Rough Green Snakeopheodrys aestivus
Rough green snakes are small, dainty snakes with a beautiful emerald color. They are gentle and easy to handle, but can be very quick.
Will reach adult size in 2 to 3 years, under ideal conditions; upgrade habitat size as your snake grows.
A well-balanced rough green snake diet consists of:
- Gut-loaded (recently fed) crickets, mealworms or superworms, as rough green snakes are one of the few insectivore snakes.
Things to remember when feeding your rough green snake:
- Feed once or twice a week.
- Sprinkle food with calcium supplement daily and a multi-vitamin supplement once or twice a week.
- Fresh, clean, chlorine-free water should be available at all times in a large enough bowl for your snake to soak in.
- Size - Appropriately sized and shaped habitat for an adult rough green snake to accommodate normal behavior and exercise, at least a 20L tank.
- Substrate - Mulch type, coconut fiber bedding, dampened sphagnum moss and reptile bark.
- Habitat - Provide a hiding area just large enough for your snake to fit inside and a branch or décor to climb on. Maintain 40 to 60% humidity; higher during shedding.
- Temperature - Temperature gradient (80°F for the warm end and 70°F for the cool end).
- Provide a basking area about 85 to 88°F to aid digestion.
- Lighting - Snakes need a photo period light cycle; provide 8 to 12 hours of light daily. Don't leave white light on at all times; a black or infrared light should be used at night.
- Do not house different snake species together.
- As snake gets ready to shed, eyes will turn a milky blue/grey over the course of a few days and body color will start to dull and develop a whitish sheen. May become irritable, so avoid handling. Appetite may vary.
- Thoroughly clean and disinfect the habitat at least once a week: place snake in a secure habitat; scrub the tank and furnishings with a 3% bleach solution; rinse thoroughly with water, removing all traces of bleach smell; dry the tank and furnishings completely and add clean substrate.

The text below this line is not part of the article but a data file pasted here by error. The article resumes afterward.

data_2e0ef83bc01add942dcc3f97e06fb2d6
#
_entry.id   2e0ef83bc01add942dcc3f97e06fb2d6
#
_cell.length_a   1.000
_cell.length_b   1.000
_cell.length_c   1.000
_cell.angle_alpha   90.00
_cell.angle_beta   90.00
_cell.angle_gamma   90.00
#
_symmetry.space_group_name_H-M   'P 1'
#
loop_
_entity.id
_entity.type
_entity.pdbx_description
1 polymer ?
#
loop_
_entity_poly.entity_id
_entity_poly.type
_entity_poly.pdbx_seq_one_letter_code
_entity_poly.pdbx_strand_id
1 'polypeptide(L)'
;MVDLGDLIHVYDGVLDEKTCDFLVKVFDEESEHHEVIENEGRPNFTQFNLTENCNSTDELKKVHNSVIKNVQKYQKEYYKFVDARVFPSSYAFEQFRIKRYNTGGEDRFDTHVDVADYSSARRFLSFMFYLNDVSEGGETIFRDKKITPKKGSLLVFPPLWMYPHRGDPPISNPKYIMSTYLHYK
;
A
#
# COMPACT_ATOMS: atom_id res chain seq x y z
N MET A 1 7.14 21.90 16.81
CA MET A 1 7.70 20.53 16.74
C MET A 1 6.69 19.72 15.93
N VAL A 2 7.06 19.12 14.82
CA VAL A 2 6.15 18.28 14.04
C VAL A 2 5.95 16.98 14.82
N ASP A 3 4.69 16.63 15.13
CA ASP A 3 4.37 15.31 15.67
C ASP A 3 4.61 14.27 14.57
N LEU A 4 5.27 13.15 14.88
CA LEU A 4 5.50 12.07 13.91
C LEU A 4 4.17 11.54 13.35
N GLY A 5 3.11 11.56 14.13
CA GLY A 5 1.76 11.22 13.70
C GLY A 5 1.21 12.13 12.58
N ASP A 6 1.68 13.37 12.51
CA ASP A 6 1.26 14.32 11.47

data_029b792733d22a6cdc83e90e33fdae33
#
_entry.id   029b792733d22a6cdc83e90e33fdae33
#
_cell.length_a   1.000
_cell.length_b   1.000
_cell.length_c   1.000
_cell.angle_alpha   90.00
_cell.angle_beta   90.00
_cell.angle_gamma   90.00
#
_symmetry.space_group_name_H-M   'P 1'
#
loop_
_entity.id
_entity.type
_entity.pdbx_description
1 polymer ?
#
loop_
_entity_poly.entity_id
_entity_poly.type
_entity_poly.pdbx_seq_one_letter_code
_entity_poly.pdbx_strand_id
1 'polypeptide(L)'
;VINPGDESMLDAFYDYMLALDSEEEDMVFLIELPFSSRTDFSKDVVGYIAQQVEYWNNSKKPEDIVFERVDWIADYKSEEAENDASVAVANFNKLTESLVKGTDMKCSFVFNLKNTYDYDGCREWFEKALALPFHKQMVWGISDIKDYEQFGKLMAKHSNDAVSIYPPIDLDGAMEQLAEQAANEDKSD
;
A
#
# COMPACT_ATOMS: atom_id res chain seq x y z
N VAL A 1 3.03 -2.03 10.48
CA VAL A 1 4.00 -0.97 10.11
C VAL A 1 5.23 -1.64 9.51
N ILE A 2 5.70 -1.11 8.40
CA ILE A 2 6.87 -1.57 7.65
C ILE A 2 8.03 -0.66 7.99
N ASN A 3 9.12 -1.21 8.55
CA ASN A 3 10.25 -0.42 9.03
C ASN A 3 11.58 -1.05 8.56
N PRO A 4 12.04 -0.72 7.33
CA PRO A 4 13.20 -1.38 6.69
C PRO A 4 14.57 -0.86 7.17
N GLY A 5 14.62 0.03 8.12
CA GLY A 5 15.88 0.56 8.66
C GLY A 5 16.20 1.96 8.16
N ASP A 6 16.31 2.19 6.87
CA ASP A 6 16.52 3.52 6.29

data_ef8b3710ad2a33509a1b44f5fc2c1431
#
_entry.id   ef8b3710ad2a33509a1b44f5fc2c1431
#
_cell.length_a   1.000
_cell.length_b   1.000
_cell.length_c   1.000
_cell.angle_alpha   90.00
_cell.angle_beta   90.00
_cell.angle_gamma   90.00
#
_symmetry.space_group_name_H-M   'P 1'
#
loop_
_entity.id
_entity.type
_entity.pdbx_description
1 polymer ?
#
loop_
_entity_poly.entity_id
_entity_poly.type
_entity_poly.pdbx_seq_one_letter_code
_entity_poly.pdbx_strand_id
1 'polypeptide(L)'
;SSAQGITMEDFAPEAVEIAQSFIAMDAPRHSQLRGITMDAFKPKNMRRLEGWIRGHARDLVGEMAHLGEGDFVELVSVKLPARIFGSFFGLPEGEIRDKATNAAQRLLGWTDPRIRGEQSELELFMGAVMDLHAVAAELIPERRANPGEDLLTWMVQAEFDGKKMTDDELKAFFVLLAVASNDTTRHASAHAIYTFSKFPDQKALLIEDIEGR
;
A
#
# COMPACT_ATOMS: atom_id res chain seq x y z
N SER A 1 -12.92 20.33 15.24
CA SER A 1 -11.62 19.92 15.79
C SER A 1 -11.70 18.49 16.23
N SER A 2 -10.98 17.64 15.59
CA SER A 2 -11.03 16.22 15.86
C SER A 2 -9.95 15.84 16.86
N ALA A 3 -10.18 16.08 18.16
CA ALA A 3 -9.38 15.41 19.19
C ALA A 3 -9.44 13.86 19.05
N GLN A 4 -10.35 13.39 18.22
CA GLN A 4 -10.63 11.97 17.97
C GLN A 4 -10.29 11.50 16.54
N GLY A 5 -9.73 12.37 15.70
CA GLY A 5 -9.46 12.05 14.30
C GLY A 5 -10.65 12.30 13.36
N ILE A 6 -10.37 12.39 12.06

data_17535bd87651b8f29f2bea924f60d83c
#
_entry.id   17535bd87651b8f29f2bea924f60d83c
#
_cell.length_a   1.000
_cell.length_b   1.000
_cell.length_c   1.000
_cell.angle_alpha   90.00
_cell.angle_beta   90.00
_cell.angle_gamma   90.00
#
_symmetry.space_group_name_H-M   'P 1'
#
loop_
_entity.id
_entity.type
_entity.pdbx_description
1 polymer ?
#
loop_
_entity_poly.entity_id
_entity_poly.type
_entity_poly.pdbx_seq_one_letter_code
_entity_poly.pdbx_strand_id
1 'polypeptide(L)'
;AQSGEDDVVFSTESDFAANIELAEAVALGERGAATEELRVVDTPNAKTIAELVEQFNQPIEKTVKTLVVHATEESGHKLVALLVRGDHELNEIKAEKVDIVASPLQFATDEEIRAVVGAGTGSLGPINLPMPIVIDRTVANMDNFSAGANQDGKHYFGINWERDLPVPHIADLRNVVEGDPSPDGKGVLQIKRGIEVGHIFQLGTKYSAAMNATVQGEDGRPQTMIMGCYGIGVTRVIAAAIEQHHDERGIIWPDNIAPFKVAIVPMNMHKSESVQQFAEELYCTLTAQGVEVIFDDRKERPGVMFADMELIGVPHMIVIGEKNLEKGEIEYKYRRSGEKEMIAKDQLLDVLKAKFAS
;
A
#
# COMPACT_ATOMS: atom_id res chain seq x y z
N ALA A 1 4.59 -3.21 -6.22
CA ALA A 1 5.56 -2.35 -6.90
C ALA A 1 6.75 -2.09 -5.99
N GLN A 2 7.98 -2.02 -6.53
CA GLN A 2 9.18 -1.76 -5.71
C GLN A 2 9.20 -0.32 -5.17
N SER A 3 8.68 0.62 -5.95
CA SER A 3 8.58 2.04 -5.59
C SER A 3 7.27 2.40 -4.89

Grooming & Hygiene
- Snakes will regularly shed their skin; ensure humidity of habitat is at appropriate level to allow snake to shed properly.
Signs of a Healthy Animal
- Active and alert
- Clear eyes (except when shedding)
- Eats regularly
- Healthy skin
- Sheds skin regularly in one complete piece
- Free of mites and ticks
- unusually frequent or infrequent shedding
- lethargic or reluctant to eat
- abnormal feces
- bumps or spots on skin
- labored breathing
- difficulty shedding
- White, cheesy substance in mouth
Common Health Issues
|Health Issue||Symptoms or Causes||Suggested Action|
|Health Issue Dermatitis||Symptoms or Causes Blisters, rapid shedding caused by an unclean habitat or one that is too cold or damp.||Suggested Action Consult your veterinarian, clean the habitat and lower humidity.|
|Health Issue Respiratory disease||Symptoms or Causes Labored breathing, mucus in mouth or nostrils. Can be caused by a habitat that is too cold or damp.||Suggested Action Consult your veterinarian and keep snake warm and dry.|
|Health Issue Stomatitis||Symptoms or Causes White, cheesy substance in the mouth, loss of teeth and appetite. If untreated, can be fatal.||Suggested Action Immediately consult your veterinarian.|
|Health Issue Ticks and mites||Symptoms or Causes Parasites on skin, can transmit disease.||Suggested Action Consult your veterinarian.|
Ask a store partner about Petco's selection of books on rough green snakes and the variety of private brand products available for the care and happiness of your new pet. All private brand products carry a 100% money-back guarantee.
Because all reptiles are potential carriers of infectious diseases, such as Salmonella, always wash your hands before and after handling your reptile or habitat contents to help prevent the potential spread of disease.
Pregnant women, children under the age of 5, senior citizens and people with weakened immune systems should contact their physician before purchasing or caring for reptiles and should consider not having a reptile as a pet.
Go to the Centers for Disease Control at cdc.gov/healthypets for more information about reptiles and disease.
This care sheet can cover the needs of other species.
Note: The information in this Care Sheet is not a substitute for veterinary care. If you need additional information, please refer to the sources on the following page or contact your veterinarian as appropriate.
Developed with and approved by a qualified veterinarian.